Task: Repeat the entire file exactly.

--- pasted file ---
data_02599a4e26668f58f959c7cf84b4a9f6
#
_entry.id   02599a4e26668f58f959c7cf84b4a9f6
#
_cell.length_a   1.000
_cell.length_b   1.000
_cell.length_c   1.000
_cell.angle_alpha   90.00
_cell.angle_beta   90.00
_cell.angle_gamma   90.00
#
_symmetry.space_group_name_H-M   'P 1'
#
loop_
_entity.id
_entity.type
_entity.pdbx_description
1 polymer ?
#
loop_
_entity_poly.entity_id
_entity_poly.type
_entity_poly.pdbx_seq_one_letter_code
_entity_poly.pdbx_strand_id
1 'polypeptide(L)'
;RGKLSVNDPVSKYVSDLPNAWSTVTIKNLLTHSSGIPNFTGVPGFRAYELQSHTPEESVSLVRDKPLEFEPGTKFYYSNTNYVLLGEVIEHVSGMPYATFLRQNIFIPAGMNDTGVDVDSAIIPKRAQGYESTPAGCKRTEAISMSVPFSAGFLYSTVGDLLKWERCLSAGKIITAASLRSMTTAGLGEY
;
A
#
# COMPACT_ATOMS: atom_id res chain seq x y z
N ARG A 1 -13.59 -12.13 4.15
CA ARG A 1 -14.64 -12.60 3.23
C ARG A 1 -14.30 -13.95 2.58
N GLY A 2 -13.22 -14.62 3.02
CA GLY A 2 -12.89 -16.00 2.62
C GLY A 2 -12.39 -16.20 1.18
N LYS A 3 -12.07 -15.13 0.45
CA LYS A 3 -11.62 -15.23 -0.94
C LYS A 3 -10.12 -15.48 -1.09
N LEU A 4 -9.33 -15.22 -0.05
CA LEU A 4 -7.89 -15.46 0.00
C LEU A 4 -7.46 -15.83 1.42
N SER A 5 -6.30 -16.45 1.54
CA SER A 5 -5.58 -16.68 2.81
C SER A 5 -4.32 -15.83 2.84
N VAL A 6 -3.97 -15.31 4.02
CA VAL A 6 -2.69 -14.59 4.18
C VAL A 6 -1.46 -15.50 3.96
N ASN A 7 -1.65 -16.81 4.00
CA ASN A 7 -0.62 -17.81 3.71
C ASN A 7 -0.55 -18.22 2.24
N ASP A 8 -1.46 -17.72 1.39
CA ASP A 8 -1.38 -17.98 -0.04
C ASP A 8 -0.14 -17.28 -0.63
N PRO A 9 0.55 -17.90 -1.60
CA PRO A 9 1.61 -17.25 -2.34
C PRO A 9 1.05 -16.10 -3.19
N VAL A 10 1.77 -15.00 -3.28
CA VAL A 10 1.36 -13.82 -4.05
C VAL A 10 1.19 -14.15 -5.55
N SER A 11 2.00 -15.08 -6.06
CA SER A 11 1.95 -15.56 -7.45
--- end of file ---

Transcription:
data_02599a4e26668f58f959c7cf84b4a9f6
#
_entry.id   02599a4e26668f58f959c7cf84b4a9f6
#
_cell.length_a   1.000
_cell.length_b   1.000
_cell.length_c   1.000
_cell.angle_alpha   90.00
_cell.angle_beta   90.00
_cell.angle_gamma   90.00
#
_symmetry.space_group_name_H-M   'P 1'
#
loop_
_entity.id
_entity.type
_entity.pdbx_description
1 polymer ?
#
loop_
_entity_poly.entity_id
_entity_poly.type
_entity_poly.pdbx_seq_one_letter_code
_entity_poly.pdbx_strand_id
1 'polypeptide(L)'
;RGKLSVNDPVSKYVSDLPNAWSTVTIKNLLTHSSGIPNFTGVPGFRAYELQSHTPEESVSLVRDKPLEFEPGTKFYYSNTNYVLLGEVIEHVSGMPYATFLRQNIFIPAGMNDTGVDVDSAIIPKRAQGYESTPAGCKRTEAISMSVPFSAGFLYSTVGDLLKWERCLSAGKIITAASLRSMTTAGLGEY
;
A
#
# COMPACT_ATOMS: atom_id res chain seq x y z
N ARG A 1 -13.59 -12.13 4.15
CA ARG A 1 -14.64 -12.60 3.23
C ARG A 1 -14.30 -13.95 2.58
N GLY A 2 -13.22 -14.62 3.02
CA GLY A 2 -12.89 -16.00 2.62
C GLY A 2 -12.39 -16.20 1.18
N LYS A 3 -12.07 -15.13 0.45
CA LYS A 3 -11.62 -15.23 -0.94
C LYS A 3 -10.12 -15.48 -1.09
N LEU A 4 -9.33 -15.22 -0.05
CA LEU A 4 -7.89 -15.46 0.00
C LEU A 4 -7.46 -15.83 1.42
N SER A 5 -6.30 -16.45 1.54
CA SER A 5 -5.58 -16.68 2.81
C SER A 5 -4.32 -15.83 2.84
N VAL A 6 -3.97 -15.31 4.02
CA VAL A 6 -2.69 -14.59 4.18
C VAL A 6 -1.46 -15.50 3.96
N ASN A 7 -1.65 -16.81 4.00
CA ASN A 7 -0.62 -17.81 3.71
C ASN A 7 -0.55 -18.22 2.24
N ASP A 8 -1.46 -17.72 1.39
CA ASP A 8 -1.38 -17.98 -0.04
C ASP A 8 -0.14 -17.28 -0.63
N PRO A 9 0.55 -17.90 -1.60
CA PRO A 9 1.61 -17.25 -2.34
C PRO A 9 1.05 -16.10 -3.19
N VAL A 10 1.77 -15.00 -3.28
CA VAL A 10 1.36 -13.82 -4.05
C VAL A 10 1.19 -14.15 -5.55
N SER A 11 2.00 -15.08 -6.06
CA SER A 11 1.95 -15.56 -7.45